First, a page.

16" House,"Scenes of Daily Life in Old Basel",The Mechanical House of Emil Wick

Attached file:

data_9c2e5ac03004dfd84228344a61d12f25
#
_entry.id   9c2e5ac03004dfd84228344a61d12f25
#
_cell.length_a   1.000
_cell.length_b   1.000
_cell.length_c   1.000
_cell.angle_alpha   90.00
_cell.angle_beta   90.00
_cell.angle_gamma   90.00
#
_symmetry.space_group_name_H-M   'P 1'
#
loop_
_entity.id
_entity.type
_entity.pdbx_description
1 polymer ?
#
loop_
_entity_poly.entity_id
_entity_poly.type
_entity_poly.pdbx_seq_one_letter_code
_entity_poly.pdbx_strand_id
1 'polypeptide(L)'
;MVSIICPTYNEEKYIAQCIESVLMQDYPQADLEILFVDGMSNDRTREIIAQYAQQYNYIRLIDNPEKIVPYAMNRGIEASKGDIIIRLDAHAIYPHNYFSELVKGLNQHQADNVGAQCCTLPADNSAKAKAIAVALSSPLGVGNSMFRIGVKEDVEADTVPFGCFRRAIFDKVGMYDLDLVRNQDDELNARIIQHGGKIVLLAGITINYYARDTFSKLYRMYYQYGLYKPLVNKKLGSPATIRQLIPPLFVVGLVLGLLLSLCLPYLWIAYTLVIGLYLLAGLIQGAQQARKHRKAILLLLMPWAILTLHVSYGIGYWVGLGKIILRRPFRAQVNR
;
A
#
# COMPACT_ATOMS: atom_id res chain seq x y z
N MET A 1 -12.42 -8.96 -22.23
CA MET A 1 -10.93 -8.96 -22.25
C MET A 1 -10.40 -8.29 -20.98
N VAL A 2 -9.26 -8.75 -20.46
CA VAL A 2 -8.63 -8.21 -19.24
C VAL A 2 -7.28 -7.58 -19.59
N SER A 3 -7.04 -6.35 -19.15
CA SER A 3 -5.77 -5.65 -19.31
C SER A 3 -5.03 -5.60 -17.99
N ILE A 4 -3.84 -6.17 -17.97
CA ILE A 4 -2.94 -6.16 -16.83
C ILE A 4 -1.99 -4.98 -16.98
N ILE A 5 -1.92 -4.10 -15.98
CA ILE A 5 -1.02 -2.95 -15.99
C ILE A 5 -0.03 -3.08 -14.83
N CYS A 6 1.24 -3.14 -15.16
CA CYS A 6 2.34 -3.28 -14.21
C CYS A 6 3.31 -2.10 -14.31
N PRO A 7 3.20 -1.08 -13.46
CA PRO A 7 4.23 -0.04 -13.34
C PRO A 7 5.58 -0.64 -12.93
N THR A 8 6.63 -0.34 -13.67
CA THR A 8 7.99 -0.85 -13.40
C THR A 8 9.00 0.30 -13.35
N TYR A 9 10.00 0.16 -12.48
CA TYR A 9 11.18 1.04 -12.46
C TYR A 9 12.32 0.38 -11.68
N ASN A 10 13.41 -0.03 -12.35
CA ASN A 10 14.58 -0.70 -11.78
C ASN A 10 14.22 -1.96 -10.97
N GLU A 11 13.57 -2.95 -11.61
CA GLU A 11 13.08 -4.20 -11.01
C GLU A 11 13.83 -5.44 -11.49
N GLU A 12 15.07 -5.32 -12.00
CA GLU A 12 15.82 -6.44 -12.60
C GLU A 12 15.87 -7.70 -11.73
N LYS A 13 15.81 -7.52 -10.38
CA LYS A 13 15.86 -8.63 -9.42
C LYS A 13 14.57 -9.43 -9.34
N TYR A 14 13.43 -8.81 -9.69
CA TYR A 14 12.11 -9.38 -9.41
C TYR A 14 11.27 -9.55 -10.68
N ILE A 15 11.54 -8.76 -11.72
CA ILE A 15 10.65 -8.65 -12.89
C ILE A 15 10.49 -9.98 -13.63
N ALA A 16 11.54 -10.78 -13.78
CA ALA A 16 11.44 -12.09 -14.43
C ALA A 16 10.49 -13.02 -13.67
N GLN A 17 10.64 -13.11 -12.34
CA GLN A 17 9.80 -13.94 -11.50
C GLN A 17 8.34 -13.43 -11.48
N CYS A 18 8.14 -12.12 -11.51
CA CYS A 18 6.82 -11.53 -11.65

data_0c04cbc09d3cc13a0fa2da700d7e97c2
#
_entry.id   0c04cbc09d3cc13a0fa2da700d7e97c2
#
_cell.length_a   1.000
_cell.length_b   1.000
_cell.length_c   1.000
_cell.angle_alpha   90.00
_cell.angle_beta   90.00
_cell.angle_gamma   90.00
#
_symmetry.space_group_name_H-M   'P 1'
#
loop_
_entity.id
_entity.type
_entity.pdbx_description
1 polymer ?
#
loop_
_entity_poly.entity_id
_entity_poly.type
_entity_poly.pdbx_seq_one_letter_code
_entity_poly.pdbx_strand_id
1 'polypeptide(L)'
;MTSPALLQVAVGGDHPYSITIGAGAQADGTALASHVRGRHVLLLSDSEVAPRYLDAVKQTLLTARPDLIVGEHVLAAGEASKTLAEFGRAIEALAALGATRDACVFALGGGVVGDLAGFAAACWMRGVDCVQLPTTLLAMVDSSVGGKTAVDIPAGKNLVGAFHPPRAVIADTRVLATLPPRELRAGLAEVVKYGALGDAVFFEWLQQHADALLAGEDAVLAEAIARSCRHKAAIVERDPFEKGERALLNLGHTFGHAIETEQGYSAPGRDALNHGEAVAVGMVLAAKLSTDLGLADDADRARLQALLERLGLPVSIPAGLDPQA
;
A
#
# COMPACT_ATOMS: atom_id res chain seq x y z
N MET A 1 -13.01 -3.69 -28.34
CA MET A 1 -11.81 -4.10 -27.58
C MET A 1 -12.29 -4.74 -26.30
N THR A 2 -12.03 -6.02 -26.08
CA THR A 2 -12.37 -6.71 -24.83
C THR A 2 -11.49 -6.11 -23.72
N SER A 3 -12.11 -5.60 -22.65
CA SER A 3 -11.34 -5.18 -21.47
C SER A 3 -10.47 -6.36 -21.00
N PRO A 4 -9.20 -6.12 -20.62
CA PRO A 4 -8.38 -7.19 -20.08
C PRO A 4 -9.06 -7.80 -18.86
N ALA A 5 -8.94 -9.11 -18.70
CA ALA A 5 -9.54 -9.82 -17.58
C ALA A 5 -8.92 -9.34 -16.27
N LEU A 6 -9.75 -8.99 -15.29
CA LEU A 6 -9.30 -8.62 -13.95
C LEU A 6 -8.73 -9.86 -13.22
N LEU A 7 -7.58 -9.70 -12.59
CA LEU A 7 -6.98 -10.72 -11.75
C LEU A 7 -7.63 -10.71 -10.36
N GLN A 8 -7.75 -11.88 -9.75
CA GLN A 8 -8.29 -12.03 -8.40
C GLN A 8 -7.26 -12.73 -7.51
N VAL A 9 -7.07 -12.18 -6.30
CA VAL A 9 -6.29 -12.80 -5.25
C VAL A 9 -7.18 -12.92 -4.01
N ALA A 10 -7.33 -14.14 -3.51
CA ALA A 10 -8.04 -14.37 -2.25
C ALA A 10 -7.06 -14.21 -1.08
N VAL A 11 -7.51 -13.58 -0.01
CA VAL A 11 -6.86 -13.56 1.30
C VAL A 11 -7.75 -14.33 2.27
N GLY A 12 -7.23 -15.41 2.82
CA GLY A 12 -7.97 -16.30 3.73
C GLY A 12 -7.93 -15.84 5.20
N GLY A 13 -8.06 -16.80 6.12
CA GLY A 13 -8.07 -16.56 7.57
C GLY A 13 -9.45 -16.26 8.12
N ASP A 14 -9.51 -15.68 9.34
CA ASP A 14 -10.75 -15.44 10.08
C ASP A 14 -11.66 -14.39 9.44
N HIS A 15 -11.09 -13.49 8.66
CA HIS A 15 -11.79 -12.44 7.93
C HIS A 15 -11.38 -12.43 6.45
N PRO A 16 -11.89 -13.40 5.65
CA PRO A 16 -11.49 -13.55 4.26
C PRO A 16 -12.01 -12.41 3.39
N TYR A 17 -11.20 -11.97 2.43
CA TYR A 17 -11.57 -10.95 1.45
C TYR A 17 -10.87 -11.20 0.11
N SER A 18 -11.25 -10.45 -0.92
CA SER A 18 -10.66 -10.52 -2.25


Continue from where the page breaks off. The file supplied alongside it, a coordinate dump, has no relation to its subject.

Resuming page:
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Emil Wick, Basel, Switzerland. Circa 1880. 16” x 16” x 9” house. 33” x 20” cabinet. 30 characters, each moving, some with multiple movements. Music. A three-story wooden residence or hotel particuliere, representing a typical edifice of Basel, Switzerland in the early 1800’s is constructed with rich architectural details including shuttered windows mirrored for reflection of the exterior scenes and backed with old French-language paper, set-back columned porch on the third floor, extended columned porch on the ground floor with a balcony above, water pump, turrets, carved shingles, flag pole, chimneys, gable windows, and caretaker’s attic apartment. The entire house is peopled in a manner designed to portray the active occupational and social life of Basel, circa 1810. Each of the people is of carved wood with superbly detailed carved and painted costumes and features. The ground floor represents the working class including six carpenters working in the shade of the porch, their carpentry tools arranged on the wall behind them, while nearby a woman draws water from the well pump, and at the other side of the house is a peg-legged Napoleonic war veteran with cane in one hand and hat in the other begging for a morsel of food from the woman who stands in the doorway. The second floor features a tavern scene peopled by soldiers in regimental uniforms sitting at tables alongside some village folks, apparently in an animated political discussion, while in the doorway calmly sits a woman at her spinning wheel. The third floor features six well-dressed waltzing couples and a three-person orchestra with instruments. There are other small vignettes that add to the sense of busy town life: dove birds in the chimney that move independently from each other but come together in a kiss, a chimney sweep that climbs in and out of the chimney, and a woman leaning in and out of the attic window as though to see what the hubbub is all about. There are, in all, 30 figures (counting the waltzing couples as one figure each, and including the doves) and every figure has mechanical animation; in addition, the “water” pours from the pump spout. The scene appears to be one of random activities because there are so many figures and they are animated at different times, but actually the movements are synchronized. Creative and complex strings, threads, pulleys, counter-balance weights, and cams provide the movement of the animated figures when wound. A two-tune miniature cylinder musical movement is wound from the front with a separate key. The musical movement is appropriate to the era, but may not be original as the tune-change lever indicates an original manual tune lever, and the existing cylinder is automatically changing. The house rests upon a beautifully grained fruitwood cabinet with three faux-drawers and brass escutcheon, and the house, itself, is enclosed in a lift-off glass cabinet of matching woods. The mechanisms of the house are visible from the glass-enclosed rear side. Historical References: Emil Wick of Basel, Switzerland, born in 1816, was raised in an affluent and artistic family. Educated and of a curious mind, he traveled throughout European art centers for many years, keen on escaping the monotony of only one profession. For a time he was apprenticed in horology, then he studied architecture, then the optician’s art and then he became immersed in the development of the daguerrotype. Emil Wick is said to have had an acerbic view of life to which he had no hesitation in giving voice. Upon receiving a daguerrotype that Wick had produced of her, a society dowager asked if Wick could make her look better. Wick replied, “Of course, of course, just let me photograph you from behind.” This multi-faceted background and wry humor served him well. Upon returning to Basel toward the end of his busy life, he set about creating a mechanical masterpiece for each of his five godchildren. The five mechanical vignettes each depicted daily life in old Basel. With Wick’s masterful eye toward architectural details and his mechanical skill at integrating a multitude of different actions, he created five houses and street scenes, each extraordinary in its details and workmanship, and insightful in its vision of daily life. Each is unique. And each is an extraordinary living document of early 19th century village life. The houses of Emil Wick and his fascinating history were documented in an entire chapter in the 1928 treatise, Le Monde des Automates, by Chapuis and Gelis. The authors summed up the man’s work in a sentence that is truly ironic, considering Wick’s love of photography. The houses “…portray what photography can never render, that is animated life and emotions…each of these little actors playing his part, over and over again, …with good humor and patience.” One of the houses, and its animations, was shown in an amazing 1928 documentary film, La Féérie des Automates. When Le Monde des Automates was written in 1928, the authors documented the location of all five pieces. Today, the whereabouts of three of the five houses is known, one at the Musée International d’Horlogerie in La Chaux-de-Fonds, Switzerland, one in a private collection in Paris, and this house, from the collection of Paul Gendre.
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